We are still having problems with Solo’s ability to show free forward movement in a 20 x 40 arena. It feels like riding an elephant in a bathtub. I don’t remember 20 x 40 being that small…..ever! He is not good at raising and moving his back in the corners so that he can shorten himself up and negotiate the dressage movements. When he gets to a turn or transition that would require him to work a bit harder in his back, he either tows down slightly onto the contact and speeds up a little round the turn, or he tosses his head, drops the contact and swings his quarters out to the side. I am doing lots of leg yielding and shoulder in to gain better control of the quarters. I am also asking for more frequent transitions and lots of halts. He likes to drop behind the leg in the downwards transition into halt, you go to ask for halt and the next thing you know, you are already there. This leaves him slow and heavy to move forward again and takes too long to re establish the new pace out the halt.
The head flipping seems to be resolving itself. I had someone email me and tell me that nose nets are now legal in dressage, however, with luck we are not going to need one. I don’t know if it’s just that he is affected by either allergies or flies at certain times of the year, or if he just goes through stages of being a bit ornery. I am still of the opinion that when he is a lot looser and more obedient in his back, he will not move his head. I am nothing if not the eternal optimist.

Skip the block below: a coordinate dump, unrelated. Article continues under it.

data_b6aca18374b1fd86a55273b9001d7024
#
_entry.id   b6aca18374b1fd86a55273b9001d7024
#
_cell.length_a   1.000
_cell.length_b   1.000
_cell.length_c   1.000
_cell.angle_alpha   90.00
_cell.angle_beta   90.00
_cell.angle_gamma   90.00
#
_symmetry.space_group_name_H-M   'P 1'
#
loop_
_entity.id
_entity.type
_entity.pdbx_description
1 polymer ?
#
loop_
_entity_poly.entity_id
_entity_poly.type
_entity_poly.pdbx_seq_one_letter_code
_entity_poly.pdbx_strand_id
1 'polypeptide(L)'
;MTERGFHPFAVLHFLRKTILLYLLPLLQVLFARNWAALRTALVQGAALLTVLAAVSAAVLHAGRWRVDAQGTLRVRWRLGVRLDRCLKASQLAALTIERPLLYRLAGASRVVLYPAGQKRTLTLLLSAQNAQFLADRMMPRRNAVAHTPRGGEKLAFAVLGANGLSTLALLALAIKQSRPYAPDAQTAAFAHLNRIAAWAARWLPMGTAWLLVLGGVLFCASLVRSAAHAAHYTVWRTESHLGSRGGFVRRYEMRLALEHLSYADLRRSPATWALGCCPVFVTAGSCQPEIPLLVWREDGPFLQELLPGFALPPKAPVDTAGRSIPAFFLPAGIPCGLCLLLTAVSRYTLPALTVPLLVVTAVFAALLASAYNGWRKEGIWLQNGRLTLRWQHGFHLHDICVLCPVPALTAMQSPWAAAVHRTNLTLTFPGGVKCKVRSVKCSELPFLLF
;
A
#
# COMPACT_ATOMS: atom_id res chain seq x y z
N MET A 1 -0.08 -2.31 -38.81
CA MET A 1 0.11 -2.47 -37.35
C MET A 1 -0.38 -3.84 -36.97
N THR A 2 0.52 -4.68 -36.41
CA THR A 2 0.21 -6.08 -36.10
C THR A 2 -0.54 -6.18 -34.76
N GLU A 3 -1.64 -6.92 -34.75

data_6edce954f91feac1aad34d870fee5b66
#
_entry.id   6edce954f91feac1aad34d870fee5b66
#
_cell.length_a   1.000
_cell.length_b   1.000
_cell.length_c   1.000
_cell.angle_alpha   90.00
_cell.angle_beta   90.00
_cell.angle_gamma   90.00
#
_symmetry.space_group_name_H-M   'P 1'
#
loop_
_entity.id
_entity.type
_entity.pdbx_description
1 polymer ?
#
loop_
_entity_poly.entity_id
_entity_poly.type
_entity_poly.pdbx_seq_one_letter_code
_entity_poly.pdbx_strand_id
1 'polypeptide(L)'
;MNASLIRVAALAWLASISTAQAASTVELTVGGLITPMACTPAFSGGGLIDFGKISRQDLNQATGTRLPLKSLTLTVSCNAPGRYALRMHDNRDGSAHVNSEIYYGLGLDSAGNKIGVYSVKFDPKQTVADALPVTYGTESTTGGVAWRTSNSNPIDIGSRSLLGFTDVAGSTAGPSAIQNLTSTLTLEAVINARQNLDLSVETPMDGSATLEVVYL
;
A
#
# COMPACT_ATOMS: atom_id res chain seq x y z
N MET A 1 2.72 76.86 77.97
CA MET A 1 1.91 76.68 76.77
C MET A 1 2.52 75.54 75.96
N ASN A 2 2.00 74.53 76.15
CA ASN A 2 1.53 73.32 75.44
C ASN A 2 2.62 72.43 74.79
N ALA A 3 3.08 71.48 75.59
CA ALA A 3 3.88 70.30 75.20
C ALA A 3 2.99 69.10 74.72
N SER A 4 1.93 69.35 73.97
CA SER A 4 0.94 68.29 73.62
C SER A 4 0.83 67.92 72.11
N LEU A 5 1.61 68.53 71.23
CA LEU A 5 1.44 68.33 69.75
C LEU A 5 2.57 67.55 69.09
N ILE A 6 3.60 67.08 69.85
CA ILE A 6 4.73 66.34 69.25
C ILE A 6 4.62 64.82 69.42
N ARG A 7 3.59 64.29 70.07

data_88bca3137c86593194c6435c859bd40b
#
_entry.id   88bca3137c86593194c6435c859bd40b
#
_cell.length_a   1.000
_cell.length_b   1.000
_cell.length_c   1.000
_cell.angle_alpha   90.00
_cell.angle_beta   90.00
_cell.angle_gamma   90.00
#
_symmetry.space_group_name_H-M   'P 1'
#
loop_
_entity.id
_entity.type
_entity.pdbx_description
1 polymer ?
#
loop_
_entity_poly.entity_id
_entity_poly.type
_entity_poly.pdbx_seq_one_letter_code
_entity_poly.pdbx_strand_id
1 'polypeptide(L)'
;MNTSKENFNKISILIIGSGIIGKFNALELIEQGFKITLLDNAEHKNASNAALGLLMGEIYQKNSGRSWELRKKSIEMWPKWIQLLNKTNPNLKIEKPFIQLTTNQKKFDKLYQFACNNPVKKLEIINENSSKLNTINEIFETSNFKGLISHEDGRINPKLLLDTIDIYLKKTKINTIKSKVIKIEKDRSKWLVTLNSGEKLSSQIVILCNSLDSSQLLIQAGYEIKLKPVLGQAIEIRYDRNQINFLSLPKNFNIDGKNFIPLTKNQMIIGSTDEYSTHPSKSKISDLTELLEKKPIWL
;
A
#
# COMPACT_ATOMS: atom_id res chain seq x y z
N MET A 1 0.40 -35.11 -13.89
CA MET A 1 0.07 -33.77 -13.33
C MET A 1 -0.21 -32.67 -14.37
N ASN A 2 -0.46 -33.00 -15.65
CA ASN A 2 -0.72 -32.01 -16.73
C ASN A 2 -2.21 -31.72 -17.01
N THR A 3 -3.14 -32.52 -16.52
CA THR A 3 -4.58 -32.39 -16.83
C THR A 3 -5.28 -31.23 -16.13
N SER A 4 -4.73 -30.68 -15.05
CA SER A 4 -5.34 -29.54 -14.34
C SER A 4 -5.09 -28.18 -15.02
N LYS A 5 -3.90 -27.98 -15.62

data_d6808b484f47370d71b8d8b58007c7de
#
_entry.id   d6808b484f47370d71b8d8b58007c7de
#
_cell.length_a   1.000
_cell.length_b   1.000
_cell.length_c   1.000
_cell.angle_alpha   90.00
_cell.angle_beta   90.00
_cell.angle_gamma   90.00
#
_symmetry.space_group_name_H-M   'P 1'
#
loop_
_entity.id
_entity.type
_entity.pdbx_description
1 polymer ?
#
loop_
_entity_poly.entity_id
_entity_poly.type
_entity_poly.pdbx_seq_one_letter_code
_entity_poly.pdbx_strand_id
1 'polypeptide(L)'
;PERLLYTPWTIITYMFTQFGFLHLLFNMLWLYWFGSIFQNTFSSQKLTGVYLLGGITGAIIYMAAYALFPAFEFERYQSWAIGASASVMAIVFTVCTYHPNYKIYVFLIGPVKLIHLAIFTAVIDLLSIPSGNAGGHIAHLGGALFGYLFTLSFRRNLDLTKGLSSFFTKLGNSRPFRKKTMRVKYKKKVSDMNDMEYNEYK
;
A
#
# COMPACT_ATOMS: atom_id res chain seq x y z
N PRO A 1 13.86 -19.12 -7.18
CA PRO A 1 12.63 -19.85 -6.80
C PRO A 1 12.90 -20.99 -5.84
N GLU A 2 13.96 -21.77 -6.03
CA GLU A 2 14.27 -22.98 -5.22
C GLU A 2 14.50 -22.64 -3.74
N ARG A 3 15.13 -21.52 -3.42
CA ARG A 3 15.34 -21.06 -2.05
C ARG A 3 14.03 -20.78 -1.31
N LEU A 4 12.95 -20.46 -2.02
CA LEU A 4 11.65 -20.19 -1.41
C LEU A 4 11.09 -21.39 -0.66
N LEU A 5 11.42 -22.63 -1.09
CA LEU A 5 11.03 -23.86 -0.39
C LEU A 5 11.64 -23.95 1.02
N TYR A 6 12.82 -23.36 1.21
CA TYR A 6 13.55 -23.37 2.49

As always, he jumps like a bird. Soars nonchalantly over everything we set in front of him. However, his stiff back shows in his jumping too – he uses more of himself than he truly needs to, because he doesn’t always shorten up when he should. As a result he often over jumps, which looks very impressive but will not do for today’s technical cross country complexes. He has to improve on the flat and curb his enthusiasm over the fences.
He looks great and he is a happy chappy. He also sings for his supper. One day I am going to work out how to make a sound byte of his ridiculous squeaking when it’s dinner time.